Sunday, February 8, 2009

Why I Love My Husband and I Don't Need a Hallmark Valentine

In lieu of a big mushy Valentine's celebration this year, I thought I might muse a bit about while Valentine's day isn't really necessary for me.
When I was growing up in that small Southern town, for the longest time, I thought I was the only gay person in the whole world. With no books, or internet or Will and Grace, there was no way to know that what I was feeling was shared by others, so on top of the shame and fear that I was feeling, there wasn't even the possibility of finding someone to love.

In high school though, I found out a few things that were encouraging, like the fact that there were other gay people in the world and that sex with them was good. But the idea that gay people were entitled to love was still a pipe dream. What I learned in the 1970's was that being gay was about sexual freedom and exploration, not about commitment and intimacy. Not very many people talked about making "commitments" and gay marriage wasn't even on the radar.

My 20's and 30's were about trying at failing at relationships. I realized that I was not mature enough, nor ready for real love in those attempts, but as time passed, I became less optimistic that the right person would come along.

And then, Brad came along.

Just as I was about to give up (at least for a while) on and blind dates from friends, a whole new bunch of possibilities entered my life by showing up at my door with flowers.

Forty year old at the time, and nursing scars from my previous long-term relationship that ended badly, I had just about decided that either I was too jaded at this point or that gay men in urban environments were too cynical for a serious relationship.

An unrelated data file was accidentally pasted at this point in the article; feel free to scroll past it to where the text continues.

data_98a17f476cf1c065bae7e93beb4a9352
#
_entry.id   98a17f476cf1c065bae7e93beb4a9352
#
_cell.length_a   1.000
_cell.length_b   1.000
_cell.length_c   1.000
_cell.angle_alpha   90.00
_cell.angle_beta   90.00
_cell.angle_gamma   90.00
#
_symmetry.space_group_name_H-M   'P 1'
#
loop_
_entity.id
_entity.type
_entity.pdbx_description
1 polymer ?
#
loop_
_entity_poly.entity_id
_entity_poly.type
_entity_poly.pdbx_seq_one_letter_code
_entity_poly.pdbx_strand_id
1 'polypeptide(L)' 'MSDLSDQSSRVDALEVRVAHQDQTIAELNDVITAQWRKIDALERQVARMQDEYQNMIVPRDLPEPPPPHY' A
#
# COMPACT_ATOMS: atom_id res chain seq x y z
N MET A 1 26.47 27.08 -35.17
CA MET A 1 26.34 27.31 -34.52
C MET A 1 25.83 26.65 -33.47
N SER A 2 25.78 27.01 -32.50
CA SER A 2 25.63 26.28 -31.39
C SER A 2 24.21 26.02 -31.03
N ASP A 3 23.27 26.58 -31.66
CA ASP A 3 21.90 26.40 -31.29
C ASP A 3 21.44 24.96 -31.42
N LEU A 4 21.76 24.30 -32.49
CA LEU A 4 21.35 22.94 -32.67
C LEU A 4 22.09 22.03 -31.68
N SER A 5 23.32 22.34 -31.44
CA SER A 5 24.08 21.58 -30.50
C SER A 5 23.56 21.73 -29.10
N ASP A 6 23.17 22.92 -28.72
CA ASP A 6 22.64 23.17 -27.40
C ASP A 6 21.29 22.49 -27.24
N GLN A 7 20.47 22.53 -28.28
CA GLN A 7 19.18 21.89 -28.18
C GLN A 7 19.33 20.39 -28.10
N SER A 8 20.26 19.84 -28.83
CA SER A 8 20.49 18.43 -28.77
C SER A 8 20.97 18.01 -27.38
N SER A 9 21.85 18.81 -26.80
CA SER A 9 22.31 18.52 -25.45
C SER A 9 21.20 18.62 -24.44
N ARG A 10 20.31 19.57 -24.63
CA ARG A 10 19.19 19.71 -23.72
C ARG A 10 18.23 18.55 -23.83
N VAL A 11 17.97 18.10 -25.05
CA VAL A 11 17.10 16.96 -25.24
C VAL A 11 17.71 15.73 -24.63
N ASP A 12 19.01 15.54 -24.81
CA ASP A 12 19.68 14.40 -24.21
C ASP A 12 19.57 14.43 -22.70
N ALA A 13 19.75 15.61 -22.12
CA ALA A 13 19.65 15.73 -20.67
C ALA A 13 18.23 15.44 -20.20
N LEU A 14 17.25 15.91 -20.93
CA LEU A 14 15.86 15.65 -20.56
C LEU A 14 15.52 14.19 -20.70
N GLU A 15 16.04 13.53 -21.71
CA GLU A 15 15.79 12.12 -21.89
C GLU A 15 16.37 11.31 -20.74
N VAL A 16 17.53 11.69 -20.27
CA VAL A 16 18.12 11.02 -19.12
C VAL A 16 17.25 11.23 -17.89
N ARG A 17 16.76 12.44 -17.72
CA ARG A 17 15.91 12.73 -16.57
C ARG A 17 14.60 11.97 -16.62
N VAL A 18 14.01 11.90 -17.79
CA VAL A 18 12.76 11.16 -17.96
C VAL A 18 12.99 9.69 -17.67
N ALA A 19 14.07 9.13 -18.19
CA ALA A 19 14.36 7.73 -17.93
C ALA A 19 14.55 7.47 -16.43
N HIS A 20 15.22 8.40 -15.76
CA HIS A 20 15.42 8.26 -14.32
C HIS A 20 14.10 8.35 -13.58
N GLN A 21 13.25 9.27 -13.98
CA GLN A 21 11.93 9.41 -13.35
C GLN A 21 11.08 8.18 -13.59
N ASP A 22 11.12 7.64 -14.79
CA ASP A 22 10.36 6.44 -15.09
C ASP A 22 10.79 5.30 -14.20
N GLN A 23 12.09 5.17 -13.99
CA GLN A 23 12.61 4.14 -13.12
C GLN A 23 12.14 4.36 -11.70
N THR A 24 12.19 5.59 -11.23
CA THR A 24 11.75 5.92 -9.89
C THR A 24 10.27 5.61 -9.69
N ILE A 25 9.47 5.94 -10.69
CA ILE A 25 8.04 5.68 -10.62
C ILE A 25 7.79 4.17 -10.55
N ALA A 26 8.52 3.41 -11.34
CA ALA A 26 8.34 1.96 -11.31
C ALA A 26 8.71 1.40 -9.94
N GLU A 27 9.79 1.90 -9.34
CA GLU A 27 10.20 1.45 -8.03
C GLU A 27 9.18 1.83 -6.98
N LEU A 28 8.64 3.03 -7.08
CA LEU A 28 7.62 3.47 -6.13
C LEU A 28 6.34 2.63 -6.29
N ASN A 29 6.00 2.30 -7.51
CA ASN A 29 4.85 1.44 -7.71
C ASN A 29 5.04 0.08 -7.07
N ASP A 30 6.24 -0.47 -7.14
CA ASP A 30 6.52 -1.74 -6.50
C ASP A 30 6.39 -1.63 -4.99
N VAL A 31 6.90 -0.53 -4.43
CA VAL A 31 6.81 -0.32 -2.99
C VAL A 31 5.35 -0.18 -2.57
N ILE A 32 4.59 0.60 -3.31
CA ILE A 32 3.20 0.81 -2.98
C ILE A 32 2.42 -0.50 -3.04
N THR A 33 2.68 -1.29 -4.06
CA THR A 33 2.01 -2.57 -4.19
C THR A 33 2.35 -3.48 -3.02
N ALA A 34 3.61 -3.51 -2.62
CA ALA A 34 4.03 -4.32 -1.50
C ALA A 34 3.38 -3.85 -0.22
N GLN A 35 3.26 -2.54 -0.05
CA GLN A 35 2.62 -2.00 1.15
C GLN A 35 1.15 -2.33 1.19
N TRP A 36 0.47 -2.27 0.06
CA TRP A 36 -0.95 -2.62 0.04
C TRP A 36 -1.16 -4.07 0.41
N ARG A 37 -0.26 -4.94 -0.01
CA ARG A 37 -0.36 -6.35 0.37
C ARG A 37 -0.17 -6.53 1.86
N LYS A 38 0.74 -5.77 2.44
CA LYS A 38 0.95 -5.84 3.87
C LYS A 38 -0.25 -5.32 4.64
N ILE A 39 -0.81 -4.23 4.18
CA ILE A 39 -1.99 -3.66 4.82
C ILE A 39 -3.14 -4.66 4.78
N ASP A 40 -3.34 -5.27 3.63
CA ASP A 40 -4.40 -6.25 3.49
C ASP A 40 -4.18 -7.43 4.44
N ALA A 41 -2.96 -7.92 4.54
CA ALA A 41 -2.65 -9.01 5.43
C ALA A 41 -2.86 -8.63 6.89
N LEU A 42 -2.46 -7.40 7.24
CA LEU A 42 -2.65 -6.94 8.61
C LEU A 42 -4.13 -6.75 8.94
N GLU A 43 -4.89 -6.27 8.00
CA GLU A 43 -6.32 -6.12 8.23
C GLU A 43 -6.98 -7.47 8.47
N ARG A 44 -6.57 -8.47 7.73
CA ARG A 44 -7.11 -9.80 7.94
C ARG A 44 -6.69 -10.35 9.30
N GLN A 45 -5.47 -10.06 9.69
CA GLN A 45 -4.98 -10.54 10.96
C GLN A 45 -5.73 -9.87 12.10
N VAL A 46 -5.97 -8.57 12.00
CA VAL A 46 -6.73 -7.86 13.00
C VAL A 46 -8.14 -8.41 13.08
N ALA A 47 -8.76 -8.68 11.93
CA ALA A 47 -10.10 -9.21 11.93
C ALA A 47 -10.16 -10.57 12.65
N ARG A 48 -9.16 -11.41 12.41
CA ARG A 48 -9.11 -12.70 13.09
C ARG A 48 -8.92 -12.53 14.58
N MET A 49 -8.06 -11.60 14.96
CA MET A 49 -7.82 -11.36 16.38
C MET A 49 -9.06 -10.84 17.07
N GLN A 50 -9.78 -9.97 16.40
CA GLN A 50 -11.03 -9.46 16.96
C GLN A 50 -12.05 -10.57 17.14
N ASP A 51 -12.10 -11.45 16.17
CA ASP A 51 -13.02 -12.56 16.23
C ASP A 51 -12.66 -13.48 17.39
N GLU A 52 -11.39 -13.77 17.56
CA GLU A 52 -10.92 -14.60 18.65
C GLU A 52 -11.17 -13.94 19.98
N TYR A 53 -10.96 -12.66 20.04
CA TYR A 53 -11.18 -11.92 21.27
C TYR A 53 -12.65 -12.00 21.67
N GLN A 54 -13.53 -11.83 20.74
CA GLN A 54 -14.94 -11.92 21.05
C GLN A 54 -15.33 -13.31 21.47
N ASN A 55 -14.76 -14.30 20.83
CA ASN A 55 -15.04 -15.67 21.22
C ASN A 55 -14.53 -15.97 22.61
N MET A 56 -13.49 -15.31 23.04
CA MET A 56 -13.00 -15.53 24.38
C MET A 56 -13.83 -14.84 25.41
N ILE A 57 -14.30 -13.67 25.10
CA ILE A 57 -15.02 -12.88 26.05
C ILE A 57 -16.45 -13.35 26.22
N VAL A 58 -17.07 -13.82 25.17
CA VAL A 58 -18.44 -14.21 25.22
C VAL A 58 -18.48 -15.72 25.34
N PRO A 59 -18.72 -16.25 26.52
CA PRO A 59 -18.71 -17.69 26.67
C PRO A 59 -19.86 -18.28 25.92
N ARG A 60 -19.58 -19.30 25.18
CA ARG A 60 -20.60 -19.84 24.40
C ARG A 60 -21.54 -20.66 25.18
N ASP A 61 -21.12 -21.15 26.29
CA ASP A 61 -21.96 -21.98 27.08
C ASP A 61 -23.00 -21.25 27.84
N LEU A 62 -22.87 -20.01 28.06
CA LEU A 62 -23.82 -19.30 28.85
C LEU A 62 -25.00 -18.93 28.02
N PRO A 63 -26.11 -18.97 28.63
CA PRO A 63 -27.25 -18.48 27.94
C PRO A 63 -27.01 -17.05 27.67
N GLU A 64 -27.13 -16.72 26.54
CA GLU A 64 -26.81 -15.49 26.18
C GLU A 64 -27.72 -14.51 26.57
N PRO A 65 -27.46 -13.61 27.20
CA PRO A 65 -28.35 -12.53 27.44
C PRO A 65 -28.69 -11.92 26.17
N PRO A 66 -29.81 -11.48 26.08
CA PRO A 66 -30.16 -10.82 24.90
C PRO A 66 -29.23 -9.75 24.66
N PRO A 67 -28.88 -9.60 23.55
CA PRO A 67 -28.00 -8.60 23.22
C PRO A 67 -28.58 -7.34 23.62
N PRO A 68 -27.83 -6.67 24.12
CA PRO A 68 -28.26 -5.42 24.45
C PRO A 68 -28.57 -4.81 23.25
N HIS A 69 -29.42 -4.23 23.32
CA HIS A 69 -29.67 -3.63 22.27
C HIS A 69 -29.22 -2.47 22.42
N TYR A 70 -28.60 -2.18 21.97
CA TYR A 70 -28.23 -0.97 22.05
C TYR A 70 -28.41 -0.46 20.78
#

Little did I realize that a couple of things were about to happen.

First, I would meet someone who would completely disarm me with his sincerity and his gentle, sweet nature.

And second, I would enter into a relationship for the first time in my life in a mature and thoughtful way.

Yes, I was overwhelmed with infatuation. You know, when you are swept off your feet, you spend less time parked and more time with engines racing, and become consumed with forever after. Reason takes a back seat to passion. I was always good at that part.

Maybe because this was on the heels of the last failure, or maybe because I had met someone who was mature beyond his years, but as much as we felt drawn to each other, we took our time and believe it or not, actually talked about the process as it was happening.

For the first time, at least for me, building a relationship together became an intentional process. We talked and laughed and played and talk some more.

There was no denying the instant connection that we felt with each other. A knowing that transcended geographical differences, the age difference, and even religious traditions. It was different from what we each had experienced in the past and I knew there was something special here.

Experience has taught me however, that love is not infatuation, or an unspoken connection. Love, in my book, is something that grows over time with cultivation, like a beautiful bonzai garden. Great relationships don't just happen, as I naively thought from my inexperienced life, they take work.

Brad was willing to do the work. And that was an incredibly powerful realization, understanding that he is willing to work hard to be with me. He understands commitment means that through thick and thin, we are there for each other, patiently waiting for the time that it is our turn to draw strength from the relationship. His commitment to me makes me more committed to him.

Beside his work ethic however, I'm most amazed by Brad's basic goodness. Over the past six years, I've watched him go beyond expectations to be kind. This is true kindness, not the type that's only for recognition or out of obligation. I respect him for his commitment to honestly and charity. He does this at work, with family, and most amazingly, with me. It's the first time in my life that someone surprises me with kindness and I'm speechless when it happens. He doesn't even know really how much those little acts touch me. It's just who he is.

I never imagined until these last six years, that I could really be with one person for the rest of my life.

Never has a relationship felt so real and so honest. I have been more of myself with Brad than I've ever been with anyone because he's earned my trust.

I don't need a Valentine to know that I am loved this year.

My Valentine is the way that he looks at me when we talk, the way he listens to me when I complain, and the way he reaches for my hand just because.

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